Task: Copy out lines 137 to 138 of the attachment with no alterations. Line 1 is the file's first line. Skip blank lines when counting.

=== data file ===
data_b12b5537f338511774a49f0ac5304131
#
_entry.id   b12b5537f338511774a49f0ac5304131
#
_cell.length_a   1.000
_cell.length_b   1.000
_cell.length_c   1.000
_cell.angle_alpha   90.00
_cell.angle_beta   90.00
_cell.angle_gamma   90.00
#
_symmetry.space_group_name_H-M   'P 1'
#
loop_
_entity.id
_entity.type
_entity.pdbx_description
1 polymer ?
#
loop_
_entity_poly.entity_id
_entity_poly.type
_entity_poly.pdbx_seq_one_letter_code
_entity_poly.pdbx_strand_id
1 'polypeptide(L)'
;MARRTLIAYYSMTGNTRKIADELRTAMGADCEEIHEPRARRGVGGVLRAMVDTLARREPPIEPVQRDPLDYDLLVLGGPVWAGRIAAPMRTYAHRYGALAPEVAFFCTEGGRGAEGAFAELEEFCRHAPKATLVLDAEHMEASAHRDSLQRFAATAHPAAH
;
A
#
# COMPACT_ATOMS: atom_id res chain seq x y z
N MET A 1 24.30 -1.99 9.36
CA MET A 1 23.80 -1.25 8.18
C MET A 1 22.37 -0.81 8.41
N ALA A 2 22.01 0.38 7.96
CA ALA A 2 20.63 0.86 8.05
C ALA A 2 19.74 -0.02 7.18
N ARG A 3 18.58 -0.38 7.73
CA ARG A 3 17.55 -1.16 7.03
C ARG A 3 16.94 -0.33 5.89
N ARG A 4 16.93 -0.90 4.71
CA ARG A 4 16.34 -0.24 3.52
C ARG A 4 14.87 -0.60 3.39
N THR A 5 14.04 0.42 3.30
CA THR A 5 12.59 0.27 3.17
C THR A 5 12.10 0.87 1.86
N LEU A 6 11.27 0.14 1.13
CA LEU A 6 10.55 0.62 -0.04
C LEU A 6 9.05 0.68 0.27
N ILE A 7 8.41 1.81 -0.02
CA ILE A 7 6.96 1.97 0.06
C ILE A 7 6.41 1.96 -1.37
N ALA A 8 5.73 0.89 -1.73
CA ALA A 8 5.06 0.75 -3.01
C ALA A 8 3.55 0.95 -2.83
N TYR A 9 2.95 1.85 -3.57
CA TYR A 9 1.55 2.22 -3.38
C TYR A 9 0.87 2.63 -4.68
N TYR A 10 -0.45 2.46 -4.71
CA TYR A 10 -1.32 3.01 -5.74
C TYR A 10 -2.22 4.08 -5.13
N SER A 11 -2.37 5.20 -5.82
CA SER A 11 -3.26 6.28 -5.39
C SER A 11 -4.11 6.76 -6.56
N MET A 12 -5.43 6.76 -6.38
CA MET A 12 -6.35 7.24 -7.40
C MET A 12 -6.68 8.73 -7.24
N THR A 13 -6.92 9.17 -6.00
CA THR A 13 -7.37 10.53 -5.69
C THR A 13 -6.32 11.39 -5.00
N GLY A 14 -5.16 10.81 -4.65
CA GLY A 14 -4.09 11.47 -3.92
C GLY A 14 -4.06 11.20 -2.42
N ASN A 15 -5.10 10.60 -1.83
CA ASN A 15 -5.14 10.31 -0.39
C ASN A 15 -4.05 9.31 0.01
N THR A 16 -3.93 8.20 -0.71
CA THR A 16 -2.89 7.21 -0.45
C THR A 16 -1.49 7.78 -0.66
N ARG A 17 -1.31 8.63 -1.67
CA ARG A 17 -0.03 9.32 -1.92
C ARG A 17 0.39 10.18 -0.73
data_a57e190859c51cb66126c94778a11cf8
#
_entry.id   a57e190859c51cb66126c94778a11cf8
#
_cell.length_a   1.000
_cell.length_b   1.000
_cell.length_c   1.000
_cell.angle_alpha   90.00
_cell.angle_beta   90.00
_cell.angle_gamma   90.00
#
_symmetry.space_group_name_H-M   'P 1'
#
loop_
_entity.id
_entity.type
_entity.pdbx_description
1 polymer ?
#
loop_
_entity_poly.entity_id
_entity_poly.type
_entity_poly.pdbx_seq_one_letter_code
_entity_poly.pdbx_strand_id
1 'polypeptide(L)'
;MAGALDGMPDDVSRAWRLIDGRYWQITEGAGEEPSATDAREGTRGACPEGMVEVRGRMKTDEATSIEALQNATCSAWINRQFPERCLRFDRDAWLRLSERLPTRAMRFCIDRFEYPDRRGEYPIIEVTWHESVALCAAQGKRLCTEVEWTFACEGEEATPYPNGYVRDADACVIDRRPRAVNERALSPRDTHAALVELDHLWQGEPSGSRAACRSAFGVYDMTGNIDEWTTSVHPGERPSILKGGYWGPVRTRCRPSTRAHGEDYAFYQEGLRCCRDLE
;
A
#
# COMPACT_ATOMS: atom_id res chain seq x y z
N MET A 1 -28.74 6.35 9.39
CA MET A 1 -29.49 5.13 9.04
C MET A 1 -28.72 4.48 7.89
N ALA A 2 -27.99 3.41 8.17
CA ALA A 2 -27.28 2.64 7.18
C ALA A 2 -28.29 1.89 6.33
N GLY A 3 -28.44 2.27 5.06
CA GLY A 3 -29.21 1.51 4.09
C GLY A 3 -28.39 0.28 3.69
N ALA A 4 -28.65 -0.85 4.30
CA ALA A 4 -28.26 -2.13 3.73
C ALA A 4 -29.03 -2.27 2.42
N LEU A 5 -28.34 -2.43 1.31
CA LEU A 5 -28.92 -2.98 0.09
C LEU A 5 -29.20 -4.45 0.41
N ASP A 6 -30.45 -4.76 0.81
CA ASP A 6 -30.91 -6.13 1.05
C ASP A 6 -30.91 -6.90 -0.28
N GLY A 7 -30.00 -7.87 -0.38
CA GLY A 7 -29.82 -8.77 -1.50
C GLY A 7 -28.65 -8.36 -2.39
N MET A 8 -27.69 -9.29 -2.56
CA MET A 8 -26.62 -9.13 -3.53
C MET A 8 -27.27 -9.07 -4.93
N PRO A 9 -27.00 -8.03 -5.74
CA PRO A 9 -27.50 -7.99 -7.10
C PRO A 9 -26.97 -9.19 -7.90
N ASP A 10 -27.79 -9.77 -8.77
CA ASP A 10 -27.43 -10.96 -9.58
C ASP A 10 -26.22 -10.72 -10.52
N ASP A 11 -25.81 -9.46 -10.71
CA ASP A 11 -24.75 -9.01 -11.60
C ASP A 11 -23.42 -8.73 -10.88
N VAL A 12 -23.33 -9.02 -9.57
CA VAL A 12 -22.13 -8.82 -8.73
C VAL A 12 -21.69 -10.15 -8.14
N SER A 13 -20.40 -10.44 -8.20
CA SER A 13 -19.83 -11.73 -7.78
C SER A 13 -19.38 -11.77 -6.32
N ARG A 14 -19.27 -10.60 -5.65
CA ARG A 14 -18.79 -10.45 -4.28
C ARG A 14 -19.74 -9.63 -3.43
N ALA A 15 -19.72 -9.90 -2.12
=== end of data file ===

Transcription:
CA PRO A 9 -27.50 -7.99 -7.10
C PRO A 9 -26.97 -9.19 -7.90